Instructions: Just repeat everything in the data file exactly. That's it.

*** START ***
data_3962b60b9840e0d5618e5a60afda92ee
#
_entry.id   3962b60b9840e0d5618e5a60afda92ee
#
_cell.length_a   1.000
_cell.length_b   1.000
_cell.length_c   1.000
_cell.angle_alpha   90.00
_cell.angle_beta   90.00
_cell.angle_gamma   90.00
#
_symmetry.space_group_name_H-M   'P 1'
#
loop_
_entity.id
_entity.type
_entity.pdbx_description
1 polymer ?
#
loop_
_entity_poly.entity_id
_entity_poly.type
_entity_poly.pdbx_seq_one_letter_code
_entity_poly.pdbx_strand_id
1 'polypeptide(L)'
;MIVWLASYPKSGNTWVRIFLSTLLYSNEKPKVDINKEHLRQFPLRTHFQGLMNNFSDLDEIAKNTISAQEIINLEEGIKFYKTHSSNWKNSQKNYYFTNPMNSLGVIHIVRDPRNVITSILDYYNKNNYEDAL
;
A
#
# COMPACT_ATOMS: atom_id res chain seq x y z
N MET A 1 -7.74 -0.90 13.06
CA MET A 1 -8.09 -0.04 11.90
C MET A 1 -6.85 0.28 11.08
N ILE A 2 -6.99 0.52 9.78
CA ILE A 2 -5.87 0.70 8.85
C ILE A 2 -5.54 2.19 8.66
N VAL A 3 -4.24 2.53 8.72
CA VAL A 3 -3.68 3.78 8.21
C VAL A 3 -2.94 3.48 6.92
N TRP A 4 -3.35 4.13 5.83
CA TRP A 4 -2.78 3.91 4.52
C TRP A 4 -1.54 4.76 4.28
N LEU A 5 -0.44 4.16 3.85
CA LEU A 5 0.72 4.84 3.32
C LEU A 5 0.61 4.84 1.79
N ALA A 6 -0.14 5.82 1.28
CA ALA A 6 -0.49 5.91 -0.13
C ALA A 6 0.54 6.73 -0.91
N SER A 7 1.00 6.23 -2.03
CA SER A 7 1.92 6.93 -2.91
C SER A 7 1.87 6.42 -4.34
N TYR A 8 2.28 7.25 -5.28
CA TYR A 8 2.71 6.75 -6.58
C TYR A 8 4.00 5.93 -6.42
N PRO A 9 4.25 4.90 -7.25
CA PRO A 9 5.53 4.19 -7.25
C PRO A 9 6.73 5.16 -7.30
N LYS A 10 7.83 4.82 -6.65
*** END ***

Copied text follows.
data_3962b60b9840e0d5618e5a60afda92ee
#
_entry.id   3962b60b9840e0d5618e5a60afda92ee
#
_cell.length_a   1.000
_cell.length_b   1.000
_cell.length_c   1.000
_cell.angle_alpha   90.00
_cell.angle_beta   90.00
_cell.angle_gamma   90.00
#
_symmetry.space_group_name_H-M   'P 1'
#
loop_
_entity.id
_entity.type
_entity.pdbx_description
1 polymer ?
#
loop_
_entity_poly.entity_id
_entity_poly.type
_entity_poly.pdbx_seq_one_letter_code
_entity_poly.pdbx_strand_id
1 'polypeptide(L)'
;MIVWLASYPKSGNTWVRIFLSTLLYSNEKPKVDINKEHLRQFPLRTHFQGLMNNFSDLDEIAKNTISAQEIINLEEGIKFYKTHSSNWKNSQKNYYFTNPMNSLGVIHIVRDPRNVITSILDYYNKNNYEDAL
;
A
#
# COMPACT_ATOMS: atom_id res chain seq x y z
N MET A 1 -7.74 -0.90 13.06
CA MET A 1 -8.09 -0.04 11.90
C MET A 1 -6.85 0.28 11.08
N ILE A 2 -6.99 0.52 9.78
CA ILE A 2 -5.87 0.70 8.85
C ILE A 2 -5.54 2.19 8.66
N VAL A 3 -4.24 2.53 8.72
CA VAL A 3 -3.68 3.78 8.21
C VAL A 3 -2.94 3.48 6.92
N TRP A 4 -3.35 4.13 5.83
CA TRP A 4 -2.78 3.91 4.52
C TRP A 4 -1.54 4.76 4.28
N LEU A 5 -0.44 4.16 3.85
CA LEU A 5 0.72 4.84 3.32
C LEU A 5 0.61 4.84 1.79
N ALA A 6 -0.14 5.82 1.28
CA ALA A 6 -0.49 5.91 -0.13
C ALA A 6 0.54 6.73 -0.91
N SER A 7 1.00 6.23 -2.03
CA SER A 7 1.92 6.93 -2.91
C SER A 7 1.87 6.42 -4.34
N TYR A 8 2.28 7.25 -5.28
CA TYR A 8 2.71 6.75 -6.58
C TYR A 8 4.00 5.93 -6.42
N PRO A 9 4.25 4.90 -7.25
CA PRO A 9 5.53 4.19 -7.25
C PRO A 9 6.73 5.16 -7.30
N LYS A 10 7.83 4.82 -6.65